The Fairbanks campus of UAF is a major attraction for cultural and intellectual activities for Interior Alaska, and includes the University of Alaska Museum which attracts over 100,000 visitors a year. UAF is home to the Arctic Region Supercomputing Center, where high performance computational research is conducted, and to the new International Arctic Research Center, the system’s only doctoral degree-granting institution.
UAS serves more than 5,000 students each year in southeast Alaska, with the largest campus located in Juneau, with branch campuses in Ketchikan and Sitka, and outreach locations throughout the region. UAS has cooperative agreements with the Yukon Territory, and provides distance delivery programs to specific UA rural campuses. One of the most active clubs on the Juneau campus is Global Connections, which meets weekly for dinners and programs about other countries. The Juneau campus has about 100 international students.
On all three major regional campuses, there are international students (a total of nearly 1,000 at last count), and plenty of social activities related to clubs, outdoor recreation and fitness programs. There are plenty of chances to exercise English language skills, too, because Alaska doesn’t have large ethnic groups on or off campus that would enable students to continue speaking their native language most of the time.
Anchorage, Alaska’s largest city, is also home to Alaska Pacific University, a private institution located near the main campus of UAA, and in Sitka where UAS has a branch campus, there is also Sheldon Jackson College, the oldest educational institution in the state. It was started in 1873 by Sheldon Jackson, an energetic Presbyterian missionary, and is now a four-year institution.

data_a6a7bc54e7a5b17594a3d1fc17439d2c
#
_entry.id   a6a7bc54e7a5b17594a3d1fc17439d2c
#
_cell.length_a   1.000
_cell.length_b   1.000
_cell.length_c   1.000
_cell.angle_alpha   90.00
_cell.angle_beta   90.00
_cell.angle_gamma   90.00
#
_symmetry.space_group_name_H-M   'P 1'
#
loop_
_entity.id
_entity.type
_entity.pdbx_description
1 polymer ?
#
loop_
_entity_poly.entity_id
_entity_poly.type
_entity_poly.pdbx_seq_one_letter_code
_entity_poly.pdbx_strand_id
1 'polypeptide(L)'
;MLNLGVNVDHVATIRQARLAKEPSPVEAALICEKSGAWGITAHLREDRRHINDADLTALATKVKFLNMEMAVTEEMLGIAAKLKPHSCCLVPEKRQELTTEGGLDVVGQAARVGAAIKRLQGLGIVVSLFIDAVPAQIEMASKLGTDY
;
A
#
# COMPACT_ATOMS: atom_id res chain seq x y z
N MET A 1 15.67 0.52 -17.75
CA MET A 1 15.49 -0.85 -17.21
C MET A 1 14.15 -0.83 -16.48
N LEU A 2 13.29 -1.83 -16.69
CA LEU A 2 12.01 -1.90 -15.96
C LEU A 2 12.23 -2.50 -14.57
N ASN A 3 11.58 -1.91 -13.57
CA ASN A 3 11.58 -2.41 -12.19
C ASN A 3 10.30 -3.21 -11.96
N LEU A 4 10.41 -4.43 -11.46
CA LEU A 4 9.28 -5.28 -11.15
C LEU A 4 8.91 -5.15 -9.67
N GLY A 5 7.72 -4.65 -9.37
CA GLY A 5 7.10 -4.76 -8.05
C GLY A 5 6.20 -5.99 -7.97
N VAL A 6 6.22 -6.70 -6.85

For all higher education students, Alaska offers adventures in education, and an education in adventure. Come see what all the excitement is about! For more information about educational opportunities in Alaska, you may want to visit these websites.
Below we list all universities in the state of Alaska.
- Alaska Pacific University (AK)
Location: 4101 University Dr, Anchorage, AK 99508
Tuition: $20,380 (2016)
Acceptance Rate: 69% (2015)
Total Enrollment: 509
- University of Alaska at Anchorage (AK)
Location: 3211 Providence Drive, Anchorage, AK 99508
Tuition: $6,834 (2016)
Acceptance Rate: 71% (2015)
Total Enrollment: 17,962
- University of Alaska at Fairbanks (AK)
Slogan: “Naturally Inspiring”
Location: 505 South Chandalar Drive, Fairbanks, AK 99775
Tuition: $7,799 (2016)
Acceptance Rate: 73% (2015)
Total Enrollment: 8,336
- University of Alaska at Southeast (AK)
Location: 11120 Glacier Highway, Juneau, AK 99801
Tuition: $6,132 (2015)
Total Enrollment: 3,765
More on the Internet
- COUNTRYAAH: How many counties are there in Alaska? This website provides a full list of all counties, cities, towns and detailed information of each county in Alaska.